KOUNTZE, Tex.—The cheerleaders in Kountze, Texas, have been painting Bible verses on the banners they hold up at football games for nearly four years. Players line up on Friday nights behind a big stretch of unrolled butcher paper, busting through it as they run onto the field. Instead of a negative slogan, along the lines of “Kill the Tatum Eagles,” the girls wanted to write messages that were more positive, ones “that were really encouraging and honorable to God,” as one of them put it. They proposed this at their cheer camp in the summer of 2012. After the moms who sponsored the club got sign off from the school principal, the girls made their first signs, sporting messages like “I can do all things through Christ who strengthens me,” from Philippians, or “A lion, which is strongest among beasts and turns not away from any,” a Proverbs verse. (Kountze High is home to the Lions.)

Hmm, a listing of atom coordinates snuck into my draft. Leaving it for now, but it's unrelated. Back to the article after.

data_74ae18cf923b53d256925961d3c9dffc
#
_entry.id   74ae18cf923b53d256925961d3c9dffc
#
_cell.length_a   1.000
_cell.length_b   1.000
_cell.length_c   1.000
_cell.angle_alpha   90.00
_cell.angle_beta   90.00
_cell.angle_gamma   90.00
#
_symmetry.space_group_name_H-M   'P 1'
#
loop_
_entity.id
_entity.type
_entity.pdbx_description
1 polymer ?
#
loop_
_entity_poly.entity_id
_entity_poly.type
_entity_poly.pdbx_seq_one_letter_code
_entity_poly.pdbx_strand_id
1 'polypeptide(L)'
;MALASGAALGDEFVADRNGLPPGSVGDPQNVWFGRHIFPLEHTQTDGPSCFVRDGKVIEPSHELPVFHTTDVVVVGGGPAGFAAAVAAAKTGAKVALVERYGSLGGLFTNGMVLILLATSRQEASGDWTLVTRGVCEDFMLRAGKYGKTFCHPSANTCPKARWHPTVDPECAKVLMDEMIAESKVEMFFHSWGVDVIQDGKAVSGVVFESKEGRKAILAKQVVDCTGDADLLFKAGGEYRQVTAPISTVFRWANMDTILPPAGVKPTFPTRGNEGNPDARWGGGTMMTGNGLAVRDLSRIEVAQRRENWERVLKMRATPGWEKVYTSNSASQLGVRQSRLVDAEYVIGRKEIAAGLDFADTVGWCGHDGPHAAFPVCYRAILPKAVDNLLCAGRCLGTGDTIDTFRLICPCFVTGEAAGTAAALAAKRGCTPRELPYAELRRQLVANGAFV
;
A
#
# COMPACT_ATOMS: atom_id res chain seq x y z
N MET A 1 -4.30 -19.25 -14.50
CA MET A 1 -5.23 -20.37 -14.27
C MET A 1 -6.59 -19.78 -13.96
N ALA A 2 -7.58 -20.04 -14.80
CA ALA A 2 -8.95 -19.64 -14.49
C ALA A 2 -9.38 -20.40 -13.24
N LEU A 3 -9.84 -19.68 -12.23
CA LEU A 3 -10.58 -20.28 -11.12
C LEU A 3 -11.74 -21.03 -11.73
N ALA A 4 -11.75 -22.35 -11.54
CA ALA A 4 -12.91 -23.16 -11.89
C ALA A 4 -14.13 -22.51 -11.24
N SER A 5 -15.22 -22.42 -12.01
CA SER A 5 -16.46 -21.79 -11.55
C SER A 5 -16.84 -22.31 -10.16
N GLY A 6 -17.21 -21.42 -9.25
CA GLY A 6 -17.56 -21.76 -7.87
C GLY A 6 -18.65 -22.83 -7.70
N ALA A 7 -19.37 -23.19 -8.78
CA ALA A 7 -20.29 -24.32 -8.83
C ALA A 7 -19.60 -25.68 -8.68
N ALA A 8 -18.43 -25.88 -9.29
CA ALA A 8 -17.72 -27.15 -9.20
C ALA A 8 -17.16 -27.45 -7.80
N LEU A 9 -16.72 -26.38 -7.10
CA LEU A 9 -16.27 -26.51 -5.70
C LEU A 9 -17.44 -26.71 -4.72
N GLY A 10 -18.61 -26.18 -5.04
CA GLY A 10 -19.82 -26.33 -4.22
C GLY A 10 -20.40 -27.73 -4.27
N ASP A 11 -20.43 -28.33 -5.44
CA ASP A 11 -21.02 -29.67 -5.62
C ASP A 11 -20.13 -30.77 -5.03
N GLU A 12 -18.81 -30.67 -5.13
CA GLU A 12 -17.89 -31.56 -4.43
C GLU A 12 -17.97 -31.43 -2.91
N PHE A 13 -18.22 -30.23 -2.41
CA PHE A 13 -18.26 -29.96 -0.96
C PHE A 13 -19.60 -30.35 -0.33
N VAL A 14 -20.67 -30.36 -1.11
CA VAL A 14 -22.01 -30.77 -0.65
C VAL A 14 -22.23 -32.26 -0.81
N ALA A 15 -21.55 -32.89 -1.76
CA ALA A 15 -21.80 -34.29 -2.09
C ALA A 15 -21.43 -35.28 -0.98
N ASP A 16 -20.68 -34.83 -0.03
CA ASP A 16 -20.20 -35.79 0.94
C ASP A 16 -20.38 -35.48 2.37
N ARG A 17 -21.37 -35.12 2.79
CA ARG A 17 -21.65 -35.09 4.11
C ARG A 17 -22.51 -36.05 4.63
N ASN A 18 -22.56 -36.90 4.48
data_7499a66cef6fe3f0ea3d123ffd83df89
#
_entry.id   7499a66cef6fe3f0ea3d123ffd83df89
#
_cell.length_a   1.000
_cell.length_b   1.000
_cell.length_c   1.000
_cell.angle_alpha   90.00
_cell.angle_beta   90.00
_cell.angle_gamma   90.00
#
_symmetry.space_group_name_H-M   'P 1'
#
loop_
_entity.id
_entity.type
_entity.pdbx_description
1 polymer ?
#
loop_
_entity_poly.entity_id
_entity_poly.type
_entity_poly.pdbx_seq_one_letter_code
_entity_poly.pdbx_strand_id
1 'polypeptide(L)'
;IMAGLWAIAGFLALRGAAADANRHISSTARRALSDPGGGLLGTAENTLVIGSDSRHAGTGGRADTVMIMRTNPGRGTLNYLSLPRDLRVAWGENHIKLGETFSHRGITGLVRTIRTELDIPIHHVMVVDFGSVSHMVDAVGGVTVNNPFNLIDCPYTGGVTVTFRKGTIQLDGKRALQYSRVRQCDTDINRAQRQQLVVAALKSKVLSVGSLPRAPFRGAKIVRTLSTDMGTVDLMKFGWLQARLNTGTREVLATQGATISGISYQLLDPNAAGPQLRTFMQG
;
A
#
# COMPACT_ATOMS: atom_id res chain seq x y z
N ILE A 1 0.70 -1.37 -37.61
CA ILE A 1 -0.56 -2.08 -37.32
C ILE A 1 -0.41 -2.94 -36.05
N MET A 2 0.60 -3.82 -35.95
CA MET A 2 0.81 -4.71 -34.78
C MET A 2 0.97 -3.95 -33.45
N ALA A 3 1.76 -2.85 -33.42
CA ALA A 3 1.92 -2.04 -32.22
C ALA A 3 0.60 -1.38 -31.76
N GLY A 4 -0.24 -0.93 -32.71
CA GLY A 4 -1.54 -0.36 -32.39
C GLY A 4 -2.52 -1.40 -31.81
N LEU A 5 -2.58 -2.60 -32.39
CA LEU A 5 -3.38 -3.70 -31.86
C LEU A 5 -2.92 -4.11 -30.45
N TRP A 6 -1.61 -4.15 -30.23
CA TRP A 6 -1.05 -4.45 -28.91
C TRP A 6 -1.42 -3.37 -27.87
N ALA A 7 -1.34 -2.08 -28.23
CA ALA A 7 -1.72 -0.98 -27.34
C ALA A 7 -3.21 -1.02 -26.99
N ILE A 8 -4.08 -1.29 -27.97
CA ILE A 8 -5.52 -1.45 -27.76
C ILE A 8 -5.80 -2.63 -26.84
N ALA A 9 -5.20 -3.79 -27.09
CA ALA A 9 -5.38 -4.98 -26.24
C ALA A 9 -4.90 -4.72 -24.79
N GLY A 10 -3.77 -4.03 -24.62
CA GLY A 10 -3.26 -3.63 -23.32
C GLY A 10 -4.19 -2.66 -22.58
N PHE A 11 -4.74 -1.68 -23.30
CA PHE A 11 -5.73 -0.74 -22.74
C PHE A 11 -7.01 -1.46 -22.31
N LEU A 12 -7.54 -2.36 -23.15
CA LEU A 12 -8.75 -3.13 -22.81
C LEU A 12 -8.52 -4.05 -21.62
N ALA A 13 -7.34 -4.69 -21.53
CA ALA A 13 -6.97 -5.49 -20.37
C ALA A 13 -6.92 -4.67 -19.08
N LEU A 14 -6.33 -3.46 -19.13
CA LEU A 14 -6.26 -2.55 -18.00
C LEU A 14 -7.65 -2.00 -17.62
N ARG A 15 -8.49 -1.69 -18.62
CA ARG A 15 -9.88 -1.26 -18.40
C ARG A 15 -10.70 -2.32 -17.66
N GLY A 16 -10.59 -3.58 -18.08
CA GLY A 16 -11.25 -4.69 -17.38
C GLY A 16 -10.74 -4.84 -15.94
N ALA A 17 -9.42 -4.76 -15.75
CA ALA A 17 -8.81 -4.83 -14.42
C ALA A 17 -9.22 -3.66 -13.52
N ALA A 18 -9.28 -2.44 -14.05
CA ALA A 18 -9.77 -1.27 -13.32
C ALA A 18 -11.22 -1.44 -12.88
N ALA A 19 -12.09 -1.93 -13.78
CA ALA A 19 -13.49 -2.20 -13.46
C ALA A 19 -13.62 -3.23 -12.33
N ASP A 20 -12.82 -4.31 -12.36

Ever since, they have been embroiled in the high-profile legal battle those banners sparked. Early in the 2012 season, the Freedom From Religion Foundation sent a letter to the Kountze Independent School District’s superintendent alleging that the district was violating the Constitution by allowing a student group to hold up religious messages at a school-sponsored event. After consulting counsel, the superintendent told the town’s high-school principal to shut down the Bible-verse banners. Some of the girls and their parents decided to sue the district and won a temporary injunction. Since then, the case has been bouncing around the Texas state-court system, mostly on a series of procedural claims. The Texas Supreme Court heard the case and sent it back to the Court of Appeals in January; that court is set to consider the case again any day now.

Meanwhile, almost all of the cheerleaders involved in the case have graduated; only one is still on the high-school squad. The girls are no longer girls; they’re women, many of whom are working near Kountze or going to school in nearby Beaumont or Houston. The case isn’t much a part of their lives anymore, aside from periodic updates on its status and the occasional reporter who calls them up. Some of them still hang out on breaks, getting together in Kountze to commiserate about professors and gossip about who’s getting married.